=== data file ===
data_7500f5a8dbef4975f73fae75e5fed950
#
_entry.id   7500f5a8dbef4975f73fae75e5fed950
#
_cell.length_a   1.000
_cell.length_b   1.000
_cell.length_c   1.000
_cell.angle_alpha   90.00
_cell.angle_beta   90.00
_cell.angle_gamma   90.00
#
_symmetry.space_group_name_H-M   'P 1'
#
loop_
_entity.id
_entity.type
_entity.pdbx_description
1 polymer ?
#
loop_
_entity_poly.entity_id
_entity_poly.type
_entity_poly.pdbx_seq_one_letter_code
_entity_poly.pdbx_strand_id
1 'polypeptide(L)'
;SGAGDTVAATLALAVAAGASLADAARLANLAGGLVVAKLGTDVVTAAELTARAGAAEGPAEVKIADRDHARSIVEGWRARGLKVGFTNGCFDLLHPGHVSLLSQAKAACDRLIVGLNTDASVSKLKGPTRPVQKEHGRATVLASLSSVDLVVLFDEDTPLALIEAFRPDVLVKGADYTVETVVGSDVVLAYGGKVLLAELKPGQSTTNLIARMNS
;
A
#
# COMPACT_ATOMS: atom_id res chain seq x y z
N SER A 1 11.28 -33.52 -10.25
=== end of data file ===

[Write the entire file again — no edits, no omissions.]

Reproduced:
data_7500f5a8dbef4975f73fae75e5fed950
#
_entry.id   7500f5a8dbef4975f73fae75e5fed950
#
_cell.length_a   1.000
_cell.length_b   1.000
_cell.length_c   1.000
_cell.angle_alpha   90.00
_cell.angle_beta   90.00
_cell.angle_gamma   90.00
#
_symmetry.space_group_name_H-M   'P 1'
#
loop_
_entity.id
_entity.type
_entity.pdbx_description
1 polymer ?
#
loop_
_entity_poly.entity_id
_entity_poly.type
_entity_poly.pdbx_seq_one_letter_code
_entity_poly.pdbx_strand_id
1 'polypeptide(L)'
;SGAGDTVAATLALAVAAGASLADAARLANLAGGLVVAKLGTDVVTAAELTARAGAAEGPAEVKIADRDHARSIVEGWRARGLKVGFTNGCFDLLHPGHVSLLSQAKAACDRLIVGLNTDASVSKLKGPTRPVQKEHGRATVLASLSSVDLVVLFDEDTPLALIEAFRPDVLVKGADYTVETVVGSDVVLAYGGKVLLAELKPGQSTTNLIARMNS
;
A
#
# COMPACT_ATOMS: atom_id res chain seq x y z
N SER A 1 11.28 -33.52 -10.25